Greenhouse gardening catches on in Iqaluit
By Sara Minogue
By Sara Minogue
Scientists studying climate change in northern Canada
have recently used satellite photos to document a “greening” effect.
That is, they’re finding vegetation above the treeline is growing
lusher and greener earlier than usual. They’re suggesting this green
wave will last longer than in the past, thanks to warmer temperatures.
|Above: A greenhouse is quite unique in Nunavut. Photos by Sara Minogue|
Below: The 90-square- metre Iqaluit Community Greenhouse, which opened in June of 2007.
Scientists studying climate change in northern Canada have recently used satellite photos to document a “greening” effect. That is, they’re finding vegetation above the treeline is growing lusher and greener earlier than usual. They’re suggesting this green wave will last longer than in the past, thanks to warmer temperatures.
They might now notice a particularly bright green spot concentrated into 90 square metres within the capital of Nunavut – the new Iqaluit Community Greenhouse.
Atop the dirt and the dust where rich, spongy tundra used to be stands the greenhouse in marked contrast to buildings around it
in treeless Iqaluit.
It’s the only all-glass structure in a town where a number of buildings have few windows at all in a bid to conserve heat in winter. The greenhouse’s openness and airiness is so unlike other buildings whose chief architectural feature is their strong resistance to snow and cold.
But don’t say this greenhouse doesn’t belong. John Lamb, president of the Iqaluit Greenhouse Society, will argue fervently that it does. And this greenhouse is not just about gardening. Rather, it’s about how and where we get our food.
Lamb wants to use the greenhouse to prove you can grow vegetables in Nunavut. Ultimately, he’d like this greenhouse to serve as a prototype for greenhouses in all of Nunavut’s 26 scattered communities. The goal is to grow fresh vegetables close to home, rather than relying on the aging fruit and vegetables that are now flown in at great cost to the consumer and the environment.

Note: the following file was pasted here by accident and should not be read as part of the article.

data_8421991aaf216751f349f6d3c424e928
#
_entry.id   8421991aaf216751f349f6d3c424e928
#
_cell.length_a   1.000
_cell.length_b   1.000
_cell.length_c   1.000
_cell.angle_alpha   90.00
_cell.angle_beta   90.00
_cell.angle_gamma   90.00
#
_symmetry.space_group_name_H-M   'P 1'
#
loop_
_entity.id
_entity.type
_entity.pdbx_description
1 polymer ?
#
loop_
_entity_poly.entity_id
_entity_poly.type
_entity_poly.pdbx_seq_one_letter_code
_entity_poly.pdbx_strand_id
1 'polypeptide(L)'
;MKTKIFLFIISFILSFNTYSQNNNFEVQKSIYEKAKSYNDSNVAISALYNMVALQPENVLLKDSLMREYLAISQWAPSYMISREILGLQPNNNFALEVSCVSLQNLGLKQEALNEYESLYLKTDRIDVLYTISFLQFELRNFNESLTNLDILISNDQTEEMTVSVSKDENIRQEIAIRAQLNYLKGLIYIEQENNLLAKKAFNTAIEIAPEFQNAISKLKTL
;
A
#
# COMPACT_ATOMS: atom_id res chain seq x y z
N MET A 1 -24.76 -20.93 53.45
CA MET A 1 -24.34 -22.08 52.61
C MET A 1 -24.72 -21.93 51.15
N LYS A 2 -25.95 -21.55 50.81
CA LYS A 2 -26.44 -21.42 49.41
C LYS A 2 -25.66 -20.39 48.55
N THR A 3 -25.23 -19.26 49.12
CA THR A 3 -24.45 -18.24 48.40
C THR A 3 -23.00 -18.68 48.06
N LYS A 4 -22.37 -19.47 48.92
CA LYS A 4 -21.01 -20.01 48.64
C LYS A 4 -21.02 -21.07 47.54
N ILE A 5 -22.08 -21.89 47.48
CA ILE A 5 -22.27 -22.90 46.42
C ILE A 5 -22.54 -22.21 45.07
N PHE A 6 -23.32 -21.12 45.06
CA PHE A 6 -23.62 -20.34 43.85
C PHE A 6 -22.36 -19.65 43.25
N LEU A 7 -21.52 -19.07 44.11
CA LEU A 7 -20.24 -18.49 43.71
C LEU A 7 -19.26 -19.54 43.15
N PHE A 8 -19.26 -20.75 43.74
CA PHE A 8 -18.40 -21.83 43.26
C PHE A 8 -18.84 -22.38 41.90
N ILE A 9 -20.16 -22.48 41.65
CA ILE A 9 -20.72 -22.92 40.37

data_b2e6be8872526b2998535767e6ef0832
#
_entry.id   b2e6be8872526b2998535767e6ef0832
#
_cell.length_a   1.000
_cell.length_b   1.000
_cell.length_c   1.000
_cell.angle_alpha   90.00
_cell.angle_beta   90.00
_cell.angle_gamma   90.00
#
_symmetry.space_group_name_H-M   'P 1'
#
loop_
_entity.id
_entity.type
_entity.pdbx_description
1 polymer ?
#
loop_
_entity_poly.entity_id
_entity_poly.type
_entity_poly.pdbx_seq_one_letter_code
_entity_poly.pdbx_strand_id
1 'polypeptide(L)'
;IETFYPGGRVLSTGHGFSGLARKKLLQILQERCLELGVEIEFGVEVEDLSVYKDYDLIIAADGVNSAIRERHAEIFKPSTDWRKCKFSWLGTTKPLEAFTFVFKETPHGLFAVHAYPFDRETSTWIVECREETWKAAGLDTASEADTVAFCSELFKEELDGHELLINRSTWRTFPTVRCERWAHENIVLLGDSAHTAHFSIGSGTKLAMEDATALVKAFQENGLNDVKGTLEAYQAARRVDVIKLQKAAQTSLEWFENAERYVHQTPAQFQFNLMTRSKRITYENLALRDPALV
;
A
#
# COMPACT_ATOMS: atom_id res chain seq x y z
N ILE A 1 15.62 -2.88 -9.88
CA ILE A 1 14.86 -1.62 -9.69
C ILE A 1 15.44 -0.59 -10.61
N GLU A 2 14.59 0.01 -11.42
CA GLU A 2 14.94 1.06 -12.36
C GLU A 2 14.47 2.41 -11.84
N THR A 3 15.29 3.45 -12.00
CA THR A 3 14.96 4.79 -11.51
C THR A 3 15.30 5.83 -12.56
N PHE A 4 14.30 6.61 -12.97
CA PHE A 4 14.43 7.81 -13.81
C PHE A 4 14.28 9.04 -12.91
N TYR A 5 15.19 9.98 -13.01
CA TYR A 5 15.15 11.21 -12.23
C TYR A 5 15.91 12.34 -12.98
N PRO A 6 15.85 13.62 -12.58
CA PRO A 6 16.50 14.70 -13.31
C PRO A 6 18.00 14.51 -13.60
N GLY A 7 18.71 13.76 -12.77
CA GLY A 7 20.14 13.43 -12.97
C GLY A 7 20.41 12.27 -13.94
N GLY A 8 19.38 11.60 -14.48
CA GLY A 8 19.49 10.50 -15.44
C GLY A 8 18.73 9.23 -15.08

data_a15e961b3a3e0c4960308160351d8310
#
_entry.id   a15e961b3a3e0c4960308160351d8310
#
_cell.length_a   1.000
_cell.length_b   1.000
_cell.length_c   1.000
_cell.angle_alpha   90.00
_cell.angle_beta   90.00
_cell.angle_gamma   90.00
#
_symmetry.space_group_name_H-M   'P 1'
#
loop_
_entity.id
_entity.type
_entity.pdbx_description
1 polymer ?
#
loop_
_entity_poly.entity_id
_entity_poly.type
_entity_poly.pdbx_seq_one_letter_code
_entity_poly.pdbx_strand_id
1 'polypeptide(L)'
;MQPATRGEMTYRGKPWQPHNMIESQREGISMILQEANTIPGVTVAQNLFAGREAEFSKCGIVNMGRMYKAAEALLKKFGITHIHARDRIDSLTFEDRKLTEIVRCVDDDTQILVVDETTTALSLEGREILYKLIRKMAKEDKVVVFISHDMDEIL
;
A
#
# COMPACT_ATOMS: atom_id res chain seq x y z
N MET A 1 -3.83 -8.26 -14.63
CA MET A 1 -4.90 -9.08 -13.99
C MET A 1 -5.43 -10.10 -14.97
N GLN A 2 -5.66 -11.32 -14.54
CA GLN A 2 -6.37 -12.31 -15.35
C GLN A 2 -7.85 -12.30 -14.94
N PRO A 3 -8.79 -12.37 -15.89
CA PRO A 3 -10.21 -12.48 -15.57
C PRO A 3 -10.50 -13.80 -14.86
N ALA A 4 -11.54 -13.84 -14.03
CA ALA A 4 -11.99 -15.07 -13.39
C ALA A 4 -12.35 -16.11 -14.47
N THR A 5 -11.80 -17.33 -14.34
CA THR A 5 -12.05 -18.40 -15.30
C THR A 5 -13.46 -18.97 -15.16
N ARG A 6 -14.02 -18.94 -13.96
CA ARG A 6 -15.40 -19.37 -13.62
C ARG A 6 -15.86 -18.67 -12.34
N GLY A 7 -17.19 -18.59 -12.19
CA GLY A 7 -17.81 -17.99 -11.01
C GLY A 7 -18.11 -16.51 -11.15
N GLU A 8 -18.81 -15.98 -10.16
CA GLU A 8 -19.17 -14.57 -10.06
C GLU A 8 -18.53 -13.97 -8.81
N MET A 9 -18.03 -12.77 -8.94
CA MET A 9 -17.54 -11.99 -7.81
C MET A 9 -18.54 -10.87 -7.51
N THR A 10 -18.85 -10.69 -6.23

“You could have people, for the first time ever, getting really fresh produce,” Lamb says.
In Iqaluit, population 7,000 and growing, he recognizes that the vegetables grown in the greenhouse will be a drop in the bucket of the local food supply. But, he says, “this could be a significant contribution in many other communities,” some of which are home to 300 people or less.
The biggest challenge is moderating Iqaluit’s extremes of hot and cold, light and dark. In early June, just as Iqaluit’s white nights were beginning, the greenhouse warmed to 50ºC by noon, “much too hot for plants.”
Lamb contacted Frank Jonkman of Jonkman and Sons in Bradford, Ontario, who installed a vent system that will automatically open when the temperature climbs too high.
Chilly nights are another problem. The greenhouse, like all buildings in Iqaluit, rests on permafrost.
|Melting snowbanks … in June|
To protect the plants during cold nights, Lamb has installed a passive solar system. Included are 20 plastic garbage cans full of water that will absorb heat in the daytime, and slowly release it at night to keep the chill off the plants. A forced-air furnace is also utilized in the winter. The sun will be the only heat source during the summer.
Utilizing the vents, along with a curtain system, Lamb says he can extend the growing season from early April to late September without relying on electricity, which, in Iqaluit, is produced by diesel generators that spew fumes into the air year-round.
To the Inuit, who traditionally relied on a diet of meat, seafood and berries, vegetable gardening is relatively new. But as traditional diets make way for more western versions, greenhouse gardening isn’t a completely foreign concept.
Mary Nashook has been working in the greenhouse on her deck overlooking Frobisher Bay for several years. Every summer, she grows potatoes, carrots, Alaskan snow peas, parsnip and lettuce. Each year, she starts planting in mid May and expects to get fresh radishes every two weeks. “If you want something fresh, you’ve got to do it yourself.”
Nashook is just one of many home gardeners in Iqaluit. Lamb hopes to bring this experience to about 80 volunteers at the community greenhouse this summer, including groups from the elders’ centre and the schools.
Josephina Rueter is on the list of potential gardeners. She teaches Grade 6, and runs an after-school environmental club for Grades 6, 7 and 8 at Aqsarniit Middle School. Some of her students have never seen a garden. “I think it’s a great idea.”
The community greenhouse officially opened in June of 2007. Gardeners concentrated on fast-growing plants, such as climbing peas, beans and lettuce in the plastic beds lined up on benches. Tomato vines will hang from the ceiling.
Vegetables are really the focus, but Lamb says there may be room for flowerboxes along the wall, and outside, where he plans to build a deck and picnic area.
“We hope it will be a place where people will want to come and hang out, to stop and smell the flowers, so to speak.”
Sara Minogue is a freelance writer and photographer in Nunavut.